Deere & Co. chairman and CEO Samuel Allen told shareholders Wednesday that 2014 would be a "pivotal year" with sales expected to fall short of last year's record. But the company is poised to help meet the growing world population's need for productive machinery in agriculture and construction.
In his presentation at the annual shareholders meeting, Allen said 2013 had been the company's third straight year of record profits and its eighth annual record in the last 10 years. Nearly 300 stockholders, including retirees and employees, attended the meeting at the world headquarters in Moline.
In the company's first-quarter earnings earlier this month, Deere said it is forecasting its full-year 2014 income to be lower at $3.3 billion. Allen also repeated that Deere expects a 6 percent drop in company sales of agricultural and turf equipment "with much of the decline falling on larger equipment."
"2014 therefore promises to be a pivotal year, in which the investments and operating changes we've made — focused on a more flexible cost structure and wider range of revenue sources — will be called on to keep our performance moving ahead,'' he said.
The company's video presentation focused in on Deere's technology advances in machinery and data systems while giving a futuristic glimpse of what tomorrow's technologies could be. A farmer was shown using a plasma screen in his home to check conditions in the fields.
Allen said last year, Deere developed "an unprecedented number of new products, most of which are marvels of advanced technology.'' He cited one example in the new Exact Emerge planters, which will double the field speed at which a farmer can plant and improve planting precision. The breakthrough planter, which could allow a farmer to plant at up to 10 miles per hour, "could be a real game-changer in helping farmers achieve higher yields," he said.
The idea of such an innovative planter impressed one of the youngest shareholders, 15-year-old Morgan Grivetti of Hinckley, Ill., who has been attending annual meetings half of his life. "I like the idea of the new planter and the speeds you can run it at,'' he said after the meeting. "John Deere is always improving on everything."
According to Allen, global demographic changes such as increasing population and an emerging middle class are a key reason for the company's optimism. The world's rapid population growth and a shift of more people to urban areas, he said will create "more demand for agricultural products and a greater need for farm mechanization."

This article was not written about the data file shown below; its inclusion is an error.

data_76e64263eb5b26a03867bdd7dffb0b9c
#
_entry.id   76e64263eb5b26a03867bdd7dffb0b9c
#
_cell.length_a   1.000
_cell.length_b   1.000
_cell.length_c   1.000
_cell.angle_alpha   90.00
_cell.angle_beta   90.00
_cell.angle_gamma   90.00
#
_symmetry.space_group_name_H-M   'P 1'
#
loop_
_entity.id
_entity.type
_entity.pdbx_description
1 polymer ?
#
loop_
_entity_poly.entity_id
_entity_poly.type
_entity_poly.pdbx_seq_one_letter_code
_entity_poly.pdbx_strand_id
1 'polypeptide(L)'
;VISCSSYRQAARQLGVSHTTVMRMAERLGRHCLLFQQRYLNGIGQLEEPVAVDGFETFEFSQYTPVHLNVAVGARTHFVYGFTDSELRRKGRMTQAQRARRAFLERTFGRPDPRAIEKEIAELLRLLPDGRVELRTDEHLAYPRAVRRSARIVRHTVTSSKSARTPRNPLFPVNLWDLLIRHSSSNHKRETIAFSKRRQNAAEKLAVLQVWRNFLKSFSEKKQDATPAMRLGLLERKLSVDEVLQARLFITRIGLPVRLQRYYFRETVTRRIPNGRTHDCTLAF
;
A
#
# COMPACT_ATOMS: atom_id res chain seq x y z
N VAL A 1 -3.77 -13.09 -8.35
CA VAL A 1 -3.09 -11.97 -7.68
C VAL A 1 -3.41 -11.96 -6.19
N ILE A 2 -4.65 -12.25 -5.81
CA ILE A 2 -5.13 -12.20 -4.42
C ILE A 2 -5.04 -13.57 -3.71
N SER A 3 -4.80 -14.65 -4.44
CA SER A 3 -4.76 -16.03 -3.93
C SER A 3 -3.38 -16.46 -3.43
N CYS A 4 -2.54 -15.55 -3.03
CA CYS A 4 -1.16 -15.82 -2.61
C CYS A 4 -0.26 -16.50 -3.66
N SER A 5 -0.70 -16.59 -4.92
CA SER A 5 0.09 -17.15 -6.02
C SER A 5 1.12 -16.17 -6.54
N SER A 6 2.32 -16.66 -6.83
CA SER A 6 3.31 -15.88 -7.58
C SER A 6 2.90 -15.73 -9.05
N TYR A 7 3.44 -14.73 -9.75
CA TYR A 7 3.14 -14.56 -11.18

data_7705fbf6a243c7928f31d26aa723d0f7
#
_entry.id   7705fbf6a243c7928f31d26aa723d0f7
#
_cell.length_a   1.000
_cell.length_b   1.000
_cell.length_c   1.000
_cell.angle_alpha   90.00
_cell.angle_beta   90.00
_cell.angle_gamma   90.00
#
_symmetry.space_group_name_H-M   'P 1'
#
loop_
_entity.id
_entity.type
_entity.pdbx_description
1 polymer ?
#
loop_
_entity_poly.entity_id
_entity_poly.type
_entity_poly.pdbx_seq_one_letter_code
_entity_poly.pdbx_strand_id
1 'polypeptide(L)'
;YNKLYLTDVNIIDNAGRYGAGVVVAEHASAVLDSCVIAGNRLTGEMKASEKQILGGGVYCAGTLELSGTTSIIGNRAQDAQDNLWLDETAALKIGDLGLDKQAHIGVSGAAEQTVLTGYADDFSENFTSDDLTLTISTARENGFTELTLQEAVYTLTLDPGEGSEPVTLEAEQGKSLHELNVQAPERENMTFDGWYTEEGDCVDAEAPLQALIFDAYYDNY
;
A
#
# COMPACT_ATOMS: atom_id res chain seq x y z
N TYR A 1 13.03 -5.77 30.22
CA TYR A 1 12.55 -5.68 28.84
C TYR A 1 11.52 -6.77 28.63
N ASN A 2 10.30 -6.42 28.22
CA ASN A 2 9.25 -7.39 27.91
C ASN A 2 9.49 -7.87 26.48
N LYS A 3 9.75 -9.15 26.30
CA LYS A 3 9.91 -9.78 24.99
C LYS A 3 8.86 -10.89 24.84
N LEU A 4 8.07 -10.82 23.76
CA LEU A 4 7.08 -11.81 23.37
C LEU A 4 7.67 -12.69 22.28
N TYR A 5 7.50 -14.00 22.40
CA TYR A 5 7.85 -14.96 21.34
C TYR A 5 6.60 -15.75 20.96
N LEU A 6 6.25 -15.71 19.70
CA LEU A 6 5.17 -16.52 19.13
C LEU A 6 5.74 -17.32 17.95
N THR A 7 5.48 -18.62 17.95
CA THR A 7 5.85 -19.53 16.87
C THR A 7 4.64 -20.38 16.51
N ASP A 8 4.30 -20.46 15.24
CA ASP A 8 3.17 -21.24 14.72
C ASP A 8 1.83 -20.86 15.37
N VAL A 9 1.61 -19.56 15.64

"Demographic changes on this scale also will drive a need for roads, bridges and buildings and for the equipment required to construct them,'' he said.
Still, he said the goal "is for every business, every product, and every geographic region, to earn its cost of capital under all circumstances, even at the bottom of a cycle."
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In fact, the shareholder meeting comes less than two weeks after Deere announced 120 layoffs at John Deere Harvester Works in East Moline, which Deere said were made to match market demand to production levels.
Allen said Deere has been aggressive in its investments in capacity, distribution and product development. In the past four years, it has launched about 20 major capital projects around the globe, including the opening of seven new factories in Brazil, Russia, India and China.
The John Deere Strategy, launched in 2010, places an emphasis on global expansion, he said, adding that it targets doubling sales to $50 billion by 2018 from 2010's sales. In line with that strategy, Allen said Deere is constantly reassessing its portfolio. Last year, Deere sold off its landscape unit, exited the wind-energy business and bought a manufacturer of ultra-wide planters. And after the meeting, the board of directors voted to sell its irrigation operations to an Israeli company.
After attending their first annual meeting, stockholders Dan and Heide Cordray of Peoria were inspecting a piece of Deere construction equipment. Dan Cordray, who worked 40 years for Caterpillar, said he enjoyed the futuristic concepts in the video. "We have been talking about those things for years, but it's not in my house yet."